Financial market research and analysis

Our analysts have their fingers on the pulse of the world's financial market news.

CFD trading is high risk and may not be suitable for everyone.
ECB Meeting: What to expect

Following a two-day Governing Council meeting, the European Central Bank will give its policy decision on Thursday at 12:45 GMT. Market participants will be paying particular attention to President Draghi’s views on the eurozone economy and inflation expectations at his post meeting press conference. Whilst the central bank is not expected to make any changes to current policy, the ECB is expected to tweak the forward guidance.

 

Draghi to drop easing bias?

Given the solid recovery in the eurozone economy across 2017, it is becoming increasingly difficult for the ECB to stick with its easing bias in the forward guidance. After no tweaks were made in January, on Thursday Draghi is expected to drop the ECB’s pledge to increase its asset purchases if necessary from the statement. Any further, broader revision of the forward guidance is not expected until the summer.

However, don’t be fooled into thinking this will be a straight out hawkish meeting. In order to counteract the hawkish tweak to the forward guidance, we expect Draghi to portray an overall cautious tone to prevent, where possible, any strong unwanted increase in the value of the euro.

 

Draghi & Euro strength

Euro strength hasn’t been as much of a concern in the lead up to this meeting compared to the January meeting. The euro has dipped around 2% over recent weeks, although this hasn’t been the case on a trade weighted basis, where the euro continues to hover around a three-year high. However, in recent sessions the euro has rallied hard versus the dollar as trade war concerns have weighed on the greenback. Whilst increased euro strength is an added challenge for the ECB in trying to achieve its aim of 2% inflation, we expect Draghi to stick to his usual game of skirting the issue. We don’t expect any change from his usual line that the ECB does not target exchange rates.

 

Inflation forecasts

Draghi will update the market with inflation forecasts in the post meeting press conference. We are not expecting any significant changes to current forecasts. Eurozone inflation hit a 14-month low in February, highlighting that sluggish inflation remains a key challenge for the central bank, as it fails to pick up towards the ECB’s 2% target.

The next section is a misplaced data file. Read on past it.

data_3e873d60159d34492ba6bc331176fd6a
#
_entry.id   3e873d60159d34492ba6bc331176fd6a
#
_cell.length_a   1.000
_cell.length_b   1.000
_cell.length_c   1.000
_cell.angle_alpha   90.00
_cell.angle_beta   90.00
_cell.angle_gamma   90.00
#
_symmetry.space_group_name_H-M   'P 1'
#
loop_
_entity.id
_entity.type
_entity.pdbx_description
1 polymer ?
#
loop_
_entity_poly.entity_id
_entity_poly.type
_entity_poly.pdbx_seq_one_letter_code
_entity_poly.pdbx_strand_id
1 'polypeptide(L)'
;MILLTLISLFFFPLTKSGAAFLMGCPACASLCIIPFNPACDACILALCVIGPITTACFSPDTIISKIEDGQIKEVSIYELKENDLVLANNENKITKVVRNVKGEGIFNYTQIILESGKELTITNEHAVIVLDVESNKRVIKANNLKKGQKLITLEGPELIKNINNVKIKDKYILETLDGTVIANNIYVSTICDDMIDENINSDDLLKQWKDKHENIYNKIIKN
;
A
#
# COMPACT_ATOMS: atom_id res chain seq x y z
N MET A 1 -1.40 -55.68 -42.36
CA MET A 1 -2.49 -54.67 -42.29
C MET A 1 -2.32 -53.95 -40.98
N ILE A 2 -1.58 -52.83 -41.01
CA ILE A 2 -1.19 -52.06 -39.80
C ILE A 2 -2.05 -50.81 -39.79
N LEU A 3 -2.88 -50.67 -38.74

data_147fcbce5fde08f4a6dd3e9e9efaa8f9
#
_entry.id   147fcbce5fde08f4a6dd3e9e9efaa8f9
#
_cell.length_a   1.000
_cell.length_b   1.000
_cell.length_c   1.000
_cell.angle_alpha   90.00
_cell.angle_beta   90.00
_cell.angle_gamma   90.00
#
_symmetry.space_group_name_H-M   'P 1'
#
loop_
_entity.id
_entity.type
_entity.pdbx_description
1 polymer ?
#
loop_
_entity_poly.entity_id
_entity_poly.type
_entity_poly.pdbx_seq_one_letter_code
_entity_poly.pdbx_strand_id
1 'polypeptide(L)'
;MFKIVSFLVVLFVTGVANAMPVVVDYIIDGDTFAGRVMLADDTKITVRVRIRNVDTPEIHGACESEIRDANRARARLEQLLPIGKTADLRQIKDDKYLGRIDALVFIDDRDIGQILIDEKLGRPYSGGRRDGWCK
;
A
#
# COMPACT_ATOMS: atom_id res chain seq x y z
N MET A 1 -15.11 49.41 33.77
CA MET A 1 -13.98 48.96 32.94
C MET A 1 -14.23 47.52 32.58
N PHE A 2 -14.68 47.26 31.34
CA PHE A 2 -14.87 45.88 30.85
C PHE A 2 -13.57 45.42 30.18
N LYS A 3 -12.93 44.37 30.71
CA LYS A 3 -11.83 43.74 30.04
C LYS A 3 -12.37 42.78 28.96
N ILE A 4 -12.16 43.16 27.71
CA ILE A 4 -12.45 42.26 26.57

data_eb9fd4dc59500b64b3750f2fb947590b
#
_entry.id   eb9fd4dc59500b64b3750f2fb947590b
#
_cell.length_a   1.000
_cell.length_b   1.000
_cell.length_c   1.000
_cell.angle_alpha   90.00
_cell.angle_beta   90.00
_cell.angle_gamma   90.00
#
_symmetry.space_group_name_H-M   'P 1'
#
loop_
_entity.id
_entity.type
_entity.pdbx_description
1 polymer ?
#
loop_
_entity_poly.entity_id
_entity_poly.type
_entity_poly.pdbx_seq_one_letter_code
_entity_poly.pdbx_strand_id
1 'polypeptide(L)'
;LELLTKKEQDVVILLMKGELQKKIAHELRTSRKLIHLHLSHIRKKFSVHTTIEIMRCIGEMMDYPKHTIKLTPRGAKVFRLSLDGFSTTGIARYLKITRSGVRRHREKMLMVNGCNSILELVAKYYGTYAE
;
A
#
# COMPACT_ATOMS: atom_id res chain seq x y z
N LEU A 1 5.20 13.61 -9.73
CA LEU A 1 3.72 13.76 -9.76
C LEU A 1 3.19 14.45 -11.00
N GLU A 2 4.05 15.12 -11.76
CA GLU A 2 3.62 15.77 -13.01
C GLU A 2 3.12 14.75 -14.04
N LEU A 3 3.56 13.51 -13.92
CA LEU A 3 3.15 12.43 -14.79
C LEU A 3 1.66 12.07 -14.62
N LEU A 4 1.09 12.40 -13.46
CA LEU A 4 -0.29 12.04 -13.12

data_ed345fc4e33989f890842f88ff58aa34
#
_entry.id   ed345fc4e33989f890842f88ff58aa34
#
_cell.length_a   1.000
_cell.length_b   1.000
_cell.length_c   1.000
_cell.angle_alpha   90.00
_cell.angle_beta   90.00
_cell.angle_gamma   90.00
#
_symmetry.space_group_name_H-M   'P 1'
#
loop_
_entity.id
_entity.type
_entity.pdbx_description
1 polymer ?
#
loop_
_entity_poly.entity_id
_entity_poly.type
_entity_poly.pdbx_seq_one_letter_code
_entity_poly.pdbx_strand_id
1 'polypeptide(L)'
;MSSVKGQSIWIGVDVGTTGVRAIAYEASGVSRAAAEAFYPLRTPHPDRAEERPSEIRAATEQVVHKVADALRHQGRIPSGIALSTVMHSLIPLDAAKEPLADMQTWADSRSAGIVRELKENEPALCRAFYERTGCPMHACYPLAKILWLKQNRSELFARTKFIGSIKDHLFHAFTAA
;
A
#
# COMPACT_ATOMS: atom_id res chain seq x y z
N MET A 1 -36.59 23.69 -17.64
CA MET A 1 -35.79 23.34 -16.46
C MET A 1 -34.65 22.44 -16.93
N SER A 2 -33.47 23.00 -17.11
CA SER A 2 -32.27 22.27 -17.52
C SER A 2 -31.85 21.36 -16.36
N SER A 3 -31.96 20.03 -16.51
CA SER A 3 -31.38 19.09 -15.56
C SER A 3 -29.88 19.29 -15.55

Concerns are edging higher that the eurozone’s recovery is stalling at the beginning of 2018, as the Citigroup economic surprises index drops into negative territory and to its lowest level since 2016. This reflects economic releasees coming in below consensus forecast. With the recovery stalling inflation may struggle to tick higher.

 

A word on trade wars

If Draghi takes a swipe at Washington over the growing fears of a trade war, it wouldn’t be the first time -just think back to Washington talking down the dollar. Trade war fears and the resignation of Trump’s economic advisor Gary Cohn have weighed on the dollar in recent sessions, boosting the euro. A continuation of this trend, of a stronger euro will further hinder the ECB’s aim of bringing inflation towards target, potentially pushing monetary policy normalisation further into the future.

 

Potential market reaction

EUR/USD is currently sitting at a two-week high at $1.2430, thanks to downward pressure on the dollar. The removal of the easing bias in the forward guidance is likely to result in a boost to treasury yields, which will push the euro higher, potentially to the psychological level of $1.25 before the targeting the three year high at $1.2555.

 

On the downside, should Draghi fail to adjust the forward guidance, or should he be heavy handed on the cautious tone, the euro could sell off towards a strong support line seen at $1.2360.

 

The information and comments provided herein under no circumstances are to be considered an offer or solicitation to invest and nothing herein should be construed as investment advice. The information provided is believed to be accurate at the date the information is produced. Losses can exceed deposits.

 

CFDs are complex instruments and come with a high risk of losing money rapidly due to leverage. 79% of retail investor accounts lose money when trading CFDs with this provider. You should consider whether you understand how CFDs work and whether you can afford to take the high risk of losing your money.